AT&T taps new cable topper; may signal no sale
AT&T may be signaling to Wall Street that its cable-system operation will not be sold — by hiring the veteran cable operator Bill Schleyer as the new president and CEO.
Schleyer succeeds Dan Somers, who is retiring after falling under heavy criticism for alleged poor management of AT&T Broadband, the umbrella title of the cable operation, which is by far the largest multisystem cable operator (MSO) in the U.S., with 16.1 million subscribers.
Comcast Corp., the third-largest MSO in the U.S., is negotiating with AT&T to take over its cable operation. Other companies that have made overtures to AT&T Broadband include AOL Time Warner, Microsoft, Cox Communications and the Walt Disney Co.
But Schleyer, 50, “helped make Continental Cablevision one of the industry’s best run and most innovative companies,” said C. Michael Armstrong, chairman and CEO of AT&T, in a statement. Continental changed its name to Media One in the mid ’90s and was taken over by AT&T in a $58 billion deal in 1999.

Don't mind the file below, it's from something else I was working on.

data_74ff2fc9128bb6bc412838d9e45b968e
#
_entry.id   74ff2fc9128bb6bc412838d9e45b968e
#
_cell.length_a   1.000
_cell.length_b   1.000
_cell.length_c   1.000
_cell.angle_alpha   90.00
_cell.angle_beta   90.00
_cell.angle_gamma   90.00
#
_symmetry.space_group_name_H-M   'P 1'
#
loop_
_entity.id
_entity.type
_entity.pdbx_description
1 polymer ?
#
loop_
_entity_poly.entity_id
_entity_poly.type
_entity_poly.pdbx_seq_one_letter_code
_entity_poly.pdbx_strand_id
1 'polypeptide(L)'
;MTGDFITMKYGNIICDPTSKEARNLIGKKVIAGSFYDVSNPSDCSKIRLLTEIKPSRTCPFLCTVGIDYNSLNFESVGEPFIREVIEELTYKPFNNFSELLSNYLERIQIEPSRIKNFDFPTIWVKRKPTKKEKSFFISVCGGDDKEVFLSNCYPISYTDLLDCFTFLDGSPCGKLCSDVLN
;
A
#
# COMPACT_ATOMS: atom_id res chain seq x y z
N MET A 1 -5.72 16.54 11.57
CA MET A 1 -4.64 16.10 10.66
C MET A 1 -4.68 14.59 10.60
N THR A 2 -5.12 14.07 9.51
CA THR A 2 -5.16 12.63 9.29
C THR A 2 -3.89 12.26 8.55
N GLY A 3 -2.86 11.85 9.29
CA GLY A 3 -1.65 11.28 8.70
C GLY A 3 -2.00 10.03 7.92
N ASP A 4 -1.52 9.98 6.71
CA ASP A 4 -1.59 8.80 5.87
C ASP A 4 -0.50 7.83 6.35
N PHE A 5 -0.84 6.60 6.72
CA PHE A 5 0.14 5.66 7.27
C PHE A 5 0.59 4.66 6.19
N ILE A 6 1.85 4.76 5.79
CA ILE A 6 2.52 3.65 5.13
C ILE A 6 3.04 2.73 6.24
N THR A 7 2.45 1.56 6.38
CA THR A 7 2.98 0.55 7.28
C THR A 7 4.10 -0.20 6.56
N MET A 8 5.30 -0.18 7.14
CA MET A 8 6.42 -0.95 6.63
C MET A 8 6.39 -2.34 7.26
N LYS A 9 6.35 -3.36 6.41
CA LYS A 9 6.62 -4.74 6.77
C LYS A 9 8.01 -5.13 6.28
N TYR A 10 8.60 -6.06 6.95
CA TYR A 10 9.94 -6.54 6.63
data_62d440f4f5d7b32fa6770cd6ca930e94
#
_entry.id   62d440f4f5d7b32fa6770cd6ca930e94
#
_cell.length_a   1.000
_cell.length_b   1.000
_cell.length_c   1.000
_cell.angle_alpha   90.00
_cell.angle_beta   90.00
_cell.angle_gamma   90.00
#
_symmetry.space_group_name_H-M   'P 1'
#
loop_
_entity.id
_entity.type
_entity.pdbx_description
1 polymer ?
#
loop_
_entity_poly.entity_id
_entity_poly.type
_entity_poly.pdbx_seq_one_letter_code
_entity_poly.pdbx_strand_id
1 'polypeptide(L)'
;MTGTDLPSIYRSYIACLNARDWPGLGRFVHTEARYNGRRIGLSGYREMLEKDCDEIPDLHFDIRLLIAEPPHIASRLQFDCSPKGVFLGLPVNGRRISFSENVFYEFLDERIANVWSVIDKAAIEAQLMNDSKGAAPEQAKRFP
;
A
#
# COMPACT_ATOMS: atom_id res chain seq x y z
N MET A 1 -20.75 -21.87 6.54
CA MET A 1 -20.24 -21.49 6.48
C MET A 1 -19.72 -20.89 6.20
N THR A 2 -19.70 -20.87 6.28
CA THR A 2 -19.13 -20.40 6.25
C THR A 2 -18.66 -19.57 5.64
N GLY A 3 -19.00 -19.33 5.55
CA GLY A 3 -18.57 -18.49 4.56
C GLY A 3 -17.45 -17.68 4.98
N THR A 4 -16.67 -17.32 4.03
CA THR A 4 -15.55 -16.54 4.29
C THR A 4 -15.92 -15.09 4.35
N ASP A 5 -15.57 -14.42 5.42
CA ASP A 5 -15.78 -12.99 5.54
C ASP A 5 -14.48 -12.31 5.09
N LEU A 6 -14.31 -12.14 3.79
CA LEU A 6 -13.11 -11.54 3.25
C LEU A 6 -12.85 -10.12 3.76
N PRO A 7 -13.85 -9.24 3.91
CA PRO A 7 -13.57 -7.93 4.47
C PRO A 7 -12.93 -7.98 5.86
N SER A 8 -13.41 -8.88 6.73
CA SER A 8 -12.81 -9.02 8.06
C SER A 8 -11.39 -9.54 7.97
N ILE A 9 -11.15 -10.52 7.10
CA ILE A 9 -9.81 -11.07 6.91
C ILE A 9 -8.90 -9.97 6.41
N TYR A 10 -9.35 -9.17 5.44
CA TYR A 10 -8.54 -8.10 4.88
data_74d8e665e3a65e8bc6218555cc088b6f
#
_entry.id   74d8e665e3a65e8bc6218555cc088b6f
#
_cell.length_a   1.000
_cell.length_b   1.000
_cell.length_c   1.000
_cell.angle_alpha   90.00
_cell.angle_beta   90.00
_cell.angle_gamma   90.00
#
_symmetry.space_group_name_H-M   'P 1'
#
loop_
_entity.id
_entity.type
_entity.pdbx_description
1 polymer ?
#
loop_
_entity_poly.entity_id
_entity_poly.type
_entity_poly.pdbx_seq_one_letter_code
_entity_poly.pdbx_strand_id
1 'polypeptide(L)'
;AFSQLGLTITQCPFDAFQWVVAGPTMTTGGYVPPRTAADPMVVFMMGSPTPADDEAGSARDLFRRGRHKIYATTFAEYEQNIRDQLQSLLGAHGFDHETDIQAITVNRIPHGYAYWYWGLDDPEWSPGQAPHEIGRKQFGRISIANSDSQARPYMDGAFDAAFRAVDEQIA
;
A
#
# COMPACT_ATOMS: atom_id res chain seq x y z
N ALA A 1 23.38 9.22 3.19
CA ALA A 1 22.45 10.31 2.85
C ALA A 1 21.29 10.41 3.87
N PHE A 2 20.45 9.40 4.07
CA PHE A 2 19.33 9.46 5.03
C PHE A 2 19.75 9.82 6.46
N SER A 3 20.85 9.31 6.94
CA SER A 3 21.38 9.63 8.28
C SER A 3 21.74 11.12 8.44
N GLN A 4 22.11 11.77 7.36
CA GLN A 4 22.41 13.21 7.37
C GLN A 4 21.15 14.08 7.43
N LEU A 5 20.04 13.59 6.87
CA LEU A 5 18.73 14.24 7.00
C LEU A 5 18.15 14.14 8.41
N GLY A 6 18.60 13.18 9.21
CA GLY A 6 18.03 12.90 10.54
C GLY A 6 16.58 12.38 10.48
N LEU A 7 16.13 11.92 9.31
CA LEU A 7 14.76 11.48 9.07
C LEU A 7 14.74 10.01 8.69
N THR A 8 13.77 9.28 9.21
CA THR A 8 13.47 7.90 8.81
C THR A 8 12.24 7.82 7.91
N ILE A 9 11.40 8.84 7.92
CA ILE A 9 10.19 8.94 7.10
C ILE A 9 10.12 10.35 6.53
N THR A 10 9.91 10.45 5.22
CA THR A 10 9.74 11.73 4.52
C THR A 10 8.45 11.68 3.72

Schleyer is a principal in the Boston-based Pilot House Ventures, which invests in broadband and Internet industries. AT&T has also hired two of Schleyer’s former associates, Ron Cooper and David Fellows.
Cooper, 44, president and chief operating officer of Relera, becomes chief operating officer of AT&T Broadband. Fellows, 49, like Schleyer a principal in Pilot House, becomes chief technology officer of AT&T Broadband.
One insider said AT&T would probably not have hired these executives if it was dead set on selling the broadband division. The company has made no bones about its dissatisfaction with the offers it has received so far, particularly the one from Comcast.
The hiring of Schleyer, Cooper and Fellows is “part of a larger effort to strengthen and enhance AT&T Broadband’s senior-management team,” said Armstrong, “as the company continues to evaluate strategic and financial alternatives for the business.”